of the output voltage from zero is called
the offset voltage V0ff/Vb [mV/V]. The
offset is caused by small geometric
variations of the bridge which occur
during the photolithographic process.
The offset of the bridge is adjusted by
laser trimming. The voltage output of
each half bridge is Vb/2.
The bridge resistance Rbr [%/K] of the
ma gnetor esi sti v e s e n so r d e p e n d s
linearly on temperature. The
te m p e ra t ure coeff icient of bri dg e
resistance TCRbr [%/K] is positive. This
is typical for metals. The temperature
coefficient of sensitivity TCS [%/K] of the
sensor is negative for VB = const (TCSV),
because the strength of the
m a g n e t o r e s i s t i v e e f f e c t be c om e s
smaller with increasing temperature. In
the case of IB = const (TCSI), when the
sensor is powered by a constant current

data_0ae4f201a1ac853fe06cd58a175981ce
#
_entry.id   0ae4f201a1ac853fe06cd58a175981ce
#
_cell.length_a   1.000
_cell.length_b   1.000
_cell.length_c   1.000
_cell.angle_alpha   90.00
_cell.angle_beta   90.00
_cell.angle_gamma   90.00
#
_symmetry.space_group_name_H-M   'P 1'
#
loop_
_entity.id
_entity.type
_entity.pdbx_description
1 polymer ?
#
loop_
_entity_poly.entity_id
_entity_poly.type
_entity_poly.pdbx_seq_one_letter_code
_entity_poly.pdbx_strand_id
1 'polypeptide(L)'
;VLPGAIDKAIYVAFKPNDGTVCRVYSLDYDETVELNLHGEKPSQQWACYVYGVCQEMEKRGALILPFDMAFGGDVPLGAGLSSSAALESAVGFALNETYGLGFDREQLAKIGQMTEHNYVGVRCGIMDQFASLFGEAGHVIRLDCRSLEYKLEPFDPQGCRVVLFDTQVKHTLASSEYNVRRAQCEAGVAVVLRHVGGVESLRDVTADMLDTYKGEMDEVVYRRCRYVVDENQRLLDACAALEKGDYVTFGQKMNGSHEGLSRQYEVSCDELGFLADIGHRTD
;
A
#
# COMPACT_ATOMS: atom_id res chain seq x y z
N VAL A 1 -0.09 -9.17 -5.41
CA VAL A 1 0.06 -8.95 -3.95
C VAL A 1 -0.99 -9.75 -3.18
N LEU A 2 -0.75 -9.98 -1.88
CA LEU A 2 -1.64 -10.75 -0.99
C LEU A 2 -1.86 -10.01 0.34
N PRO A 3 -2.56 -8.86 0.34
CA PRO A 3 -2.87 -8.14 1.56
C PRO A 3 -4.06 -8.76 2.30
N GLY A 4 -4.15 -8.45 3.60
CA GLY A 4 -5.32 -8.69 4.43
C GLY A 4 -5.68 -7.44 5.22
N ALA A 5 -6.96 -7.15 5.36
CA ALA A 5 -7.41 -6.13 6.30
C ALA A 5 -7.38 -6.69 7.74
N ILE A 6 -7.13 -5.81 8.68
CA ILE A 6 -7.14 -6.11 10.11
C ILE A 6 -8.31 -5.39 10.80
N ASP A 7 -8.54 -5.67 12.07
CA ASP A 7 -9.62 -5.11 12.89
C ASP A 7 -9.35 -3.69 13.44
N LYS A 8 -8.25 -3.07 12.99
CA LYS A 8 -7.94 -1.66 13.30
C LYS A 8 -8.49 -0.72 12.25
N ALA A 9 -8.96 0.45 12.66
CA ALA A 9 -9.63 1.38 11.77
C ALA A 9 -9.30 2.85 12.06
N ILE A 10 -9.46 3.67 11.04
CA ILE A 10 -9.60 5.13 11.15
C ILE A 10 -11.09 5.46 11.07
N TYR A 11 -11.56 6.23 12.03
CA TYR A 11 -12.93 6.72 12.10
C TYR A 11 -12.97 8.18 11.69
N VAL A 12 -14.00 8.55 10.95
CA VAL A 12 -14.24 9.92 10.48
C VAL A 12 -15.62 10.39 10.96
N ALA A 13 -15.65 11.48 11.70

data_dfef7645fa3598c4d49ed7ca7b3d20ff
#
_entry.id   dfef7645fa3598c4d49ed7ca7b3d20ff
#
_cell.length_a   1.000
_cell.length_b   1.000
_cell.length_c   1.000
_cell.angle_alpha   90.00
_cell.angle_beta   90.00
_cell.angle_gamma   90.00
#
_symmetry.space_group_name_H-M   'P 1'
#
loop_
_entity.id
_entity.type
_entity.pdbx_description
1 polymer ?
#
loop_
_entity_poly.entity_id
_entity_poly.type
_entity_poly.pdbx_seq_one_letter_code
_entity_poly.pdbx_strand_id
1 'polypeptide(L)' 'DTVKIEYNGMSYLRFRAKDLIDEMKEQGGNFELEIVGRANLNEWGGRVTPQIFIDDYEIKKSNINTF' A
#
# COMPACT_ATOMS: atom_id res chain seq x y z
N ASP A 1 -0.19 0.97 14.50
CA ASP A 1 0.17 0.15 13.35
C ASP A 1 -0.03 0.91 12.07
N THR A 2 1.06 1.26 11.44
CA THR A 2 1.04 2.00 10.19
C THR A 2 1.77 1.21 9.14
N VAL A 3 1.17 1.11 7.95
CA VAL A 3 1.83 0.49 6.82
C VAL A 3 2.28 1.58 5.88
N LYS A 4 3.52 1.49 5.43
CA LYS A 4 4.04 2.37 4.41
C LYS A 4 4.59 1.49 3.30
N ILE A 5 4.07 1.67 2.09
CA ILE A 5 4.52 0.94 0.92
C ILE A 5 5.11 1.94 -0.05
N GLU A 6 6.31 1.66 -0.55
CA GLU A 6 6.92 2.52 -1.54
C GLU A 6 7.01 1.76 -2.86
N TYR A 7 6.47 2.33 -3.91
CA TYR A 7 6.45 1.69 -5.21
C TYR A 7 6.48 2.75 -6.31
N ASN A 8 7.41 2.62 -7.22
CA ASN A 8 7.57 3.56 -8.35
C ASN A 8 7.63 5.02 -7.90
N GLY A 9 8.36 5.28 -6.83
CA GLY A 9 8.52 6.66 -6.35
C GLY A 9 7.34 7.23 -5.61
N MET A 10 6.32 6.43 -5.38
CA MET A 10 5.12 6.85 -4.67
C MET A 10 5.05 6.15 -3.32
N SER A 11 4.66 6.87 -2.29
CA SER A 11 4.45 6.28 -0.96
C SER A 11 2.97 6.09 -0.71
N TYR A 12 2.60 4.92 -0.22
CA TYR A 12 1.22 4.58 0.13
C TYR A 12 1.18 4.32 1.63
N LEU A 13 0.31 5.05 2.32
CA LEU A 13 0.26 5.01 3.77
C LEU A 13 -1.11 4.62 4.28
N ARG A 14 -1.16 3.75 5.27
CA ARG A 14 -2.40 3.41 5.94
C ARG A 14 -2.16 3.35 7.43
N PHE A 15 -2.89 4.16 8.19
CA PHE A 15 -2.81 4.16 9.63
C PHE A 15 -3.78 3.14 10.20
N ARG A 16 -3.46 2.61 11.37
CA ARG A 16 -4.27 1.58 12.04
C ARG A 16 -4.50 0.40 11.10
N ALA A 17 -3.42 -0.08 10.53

supply, the temperature dependence of
the sensitivity is reduced due to the
linear relationship between input and
o u t p u t v o l t a ge . A hi g h e r br i d g e
resistance caused by a rise in
temperature leads to an increased
applied voltage, partly compensating
the change of sensitivity.
Figure 7
Sensor output characteristic of ZMY20/ZMZ20. The sensitivity of the sensor can be
controlled by applying an auxiliary field Hx. This auxiliary field is necessary for sensor
operation in a large field range. V0=f(Hy); HX-parameter;VB=const;Tamb=25°C.
AN20 - 4
The Wheatstone bridge cannot fully
compensate
the
temperature
de pe nd en c e of the r es i stor s. The
t e m p e r a t u r e c oe ff i c i e n t o f o f f s e t
voltage TCVoff [µV/V/K] is due to local
changes of resistivity in the permalloy
thin film and photolithographic
variations. This characteristic of the
magnetoresistive sensor limits the
measurement of small magnetic fields in
a wide temperature range, especially in
the case of static fields. Two sensors can
b e s e l e c t ed h a v in g a c omp ar a b l e
temperature coefficient. The offset drift
i s p a r t l y e l i m in a t e d b y u si n g t h e
difference of the output voltages of both
sensors. Another elegant way to avoid
offset drift is to invert the direction of the
auxiliary field and thus inverting the